Susan (
3 Sep 1996 19:16:28 GMT (ScottCrull) wrote:
>My only thought is that in order to end crime, a society has to have the
>resolve to deal out the worst possible consequence - a death sentence. IF
>everyone thinks that by committing a crime & getting caught will earn them
>this result, then, over time, the idea of crime will be eliminated. Not
>only does this pertain to any one country, but to the world's societies in
>general. "Do a crime & Die!"
>Personal note: I am a conservative & always have been.

This is a nice idea (and I'm not being sarcastic!), but history and
sociology suggest it doesn't work. It's a complex issue (I always seem
to be saying that!), but some of the gist is that the psychology is
wrong. Capital punishment is not an effective deterrent. Statistics
suggest that states who have it don't show lower murder rates, etc.
Plus, historically, when they did kill people for much lesser crimes than
today, crime was at an all time high. Look at the Victorian era, where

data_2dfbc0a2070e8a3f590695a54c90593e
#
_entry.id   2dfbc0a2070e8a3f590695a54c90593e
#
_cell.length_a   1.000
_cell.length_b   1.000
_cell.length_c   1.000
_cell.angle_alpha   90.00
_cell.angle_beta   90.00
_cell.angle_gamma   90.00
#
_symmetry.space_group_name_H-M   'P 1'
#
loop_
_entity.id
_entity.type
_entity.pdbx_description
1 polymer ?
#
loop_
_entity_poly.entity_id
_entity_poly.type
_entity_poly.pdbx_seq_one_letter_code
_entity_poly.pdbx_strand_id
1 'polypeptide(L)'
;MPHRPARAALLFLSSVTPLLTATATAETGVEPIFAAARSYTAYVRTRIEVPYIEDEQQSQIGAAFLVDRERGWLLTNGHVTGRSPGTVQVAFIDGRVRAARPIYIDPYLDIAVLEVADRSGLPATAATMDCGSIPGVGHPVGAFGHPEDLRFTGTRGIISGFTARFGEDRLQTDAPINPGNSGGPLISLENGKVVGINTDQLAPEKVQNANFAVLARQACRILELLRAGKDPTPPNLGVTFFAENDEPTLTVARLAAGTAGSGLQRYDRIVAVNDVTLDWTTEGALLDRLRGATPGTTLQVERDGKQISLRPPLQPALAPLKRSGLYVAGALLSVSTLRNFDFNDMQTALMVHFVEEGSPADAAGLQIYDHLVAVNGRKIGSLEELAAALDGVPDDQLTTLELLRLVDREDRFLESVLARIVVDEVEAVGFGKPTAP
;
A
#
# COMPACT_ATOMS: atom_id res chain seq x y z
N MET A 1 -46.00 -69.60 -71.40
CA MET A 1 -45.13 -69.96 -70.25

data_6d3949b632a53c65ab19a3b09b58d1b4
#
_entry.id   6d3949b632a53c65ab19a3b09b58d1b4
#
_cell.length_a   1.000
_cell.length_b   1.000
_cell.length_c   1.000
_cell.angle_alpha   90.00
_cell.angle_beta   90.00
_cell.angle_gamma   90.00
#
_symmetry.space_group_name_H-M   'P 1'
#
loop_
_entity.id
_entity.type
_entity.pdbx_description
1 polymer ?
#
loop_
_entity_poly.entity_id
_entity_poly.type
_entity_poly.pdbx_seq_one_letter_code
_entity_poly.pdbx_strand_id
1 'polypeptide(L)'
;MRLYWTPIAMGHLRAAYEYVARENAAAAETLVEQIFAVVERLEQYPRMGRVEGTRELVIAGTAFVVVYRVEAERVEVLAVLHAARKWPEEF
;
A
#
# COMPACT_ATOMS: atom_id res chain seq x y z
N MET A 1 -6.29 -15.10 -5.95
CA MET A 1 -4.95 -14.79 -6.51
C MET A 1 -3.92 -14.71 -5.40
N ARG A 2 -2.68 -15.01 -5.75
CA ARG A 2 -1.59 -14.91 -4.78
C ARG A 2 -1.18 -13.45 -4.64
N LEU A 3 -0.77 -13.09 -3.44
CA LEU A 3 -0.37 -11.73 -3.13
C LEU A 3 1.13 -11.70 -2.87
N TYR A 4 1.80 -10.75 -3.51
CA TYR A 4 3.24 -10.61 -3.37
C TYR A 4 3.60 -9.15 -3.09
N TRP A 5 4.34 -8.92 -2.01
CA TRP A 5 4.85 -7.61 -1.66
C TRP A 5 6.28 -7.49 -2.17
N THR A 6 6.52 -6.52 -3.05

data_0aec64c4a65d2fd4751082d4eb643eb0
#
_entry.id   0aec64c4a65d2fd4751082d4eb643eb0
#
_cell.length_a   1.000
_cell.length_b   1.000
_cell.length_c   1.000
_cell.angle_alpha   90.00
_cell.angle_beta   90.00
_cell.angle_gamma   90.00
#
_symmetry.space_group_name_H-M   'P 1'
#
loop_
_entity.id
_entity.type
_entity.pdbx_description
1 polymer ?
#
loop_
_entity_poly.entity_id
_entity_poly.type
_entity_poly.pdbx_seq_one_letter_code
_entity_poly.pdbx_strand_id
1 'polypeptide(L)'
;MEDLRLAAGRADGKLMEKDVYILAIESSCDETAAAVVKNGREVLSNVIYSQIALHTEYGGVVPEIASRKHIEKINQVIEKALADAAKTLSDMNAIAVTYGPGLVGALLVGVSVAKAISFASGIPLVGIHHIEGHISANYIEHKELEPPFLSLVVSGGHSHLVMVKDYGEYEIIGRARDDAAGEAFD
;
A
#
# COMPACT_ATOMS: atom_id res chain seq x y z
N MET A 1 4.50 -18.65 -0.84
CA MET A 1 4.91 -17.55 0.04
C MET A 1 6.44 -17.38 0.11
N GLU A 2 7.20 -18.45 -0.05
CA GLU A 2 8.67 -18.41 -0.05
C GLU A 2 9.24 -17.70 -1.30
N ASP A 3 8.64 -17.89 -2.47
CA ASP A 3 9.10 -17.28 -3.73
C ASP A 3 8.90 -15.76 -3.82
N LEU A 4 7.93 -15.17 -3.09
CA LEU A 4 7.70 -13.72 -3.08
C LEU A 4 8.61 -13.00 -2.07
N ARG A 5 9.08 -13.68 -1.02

people got hanged for relatively minor offenses. But rates of murder,
crime, prostitution, child abuse, etc. were exceedingly high.

As I understand it, the problem is partly that people genuinely don't
think about consequences when they commit at least some crimes. They are
either done in a moment of high emotion, when thinking is just not on the
agenda, or they don't believe they will get caught. Or they deny that
they are committing a crime, believing that people made them do it, or
denying responsibility in other ways. The result seems to be that people
who really believe they might get caught don't commit crimes, as
predicted above. But the rest do, thereby making up the criminal

And that's leaving aside the idea of whether or not human beings would,
if given the power, always apply it fairly, without bias or prejudice,
and would always get it right.

IMO, it always comes down to this: is it better to execute some innocent
people in order to kill most of the guilty ones, or the let some guilty
ones live in order to avoid killing the occasional innocent person.
Because that's what history suggests are the alternatives.




"Some mornings, it's just not worth chewing through the leather straps."
-- Emo Phillips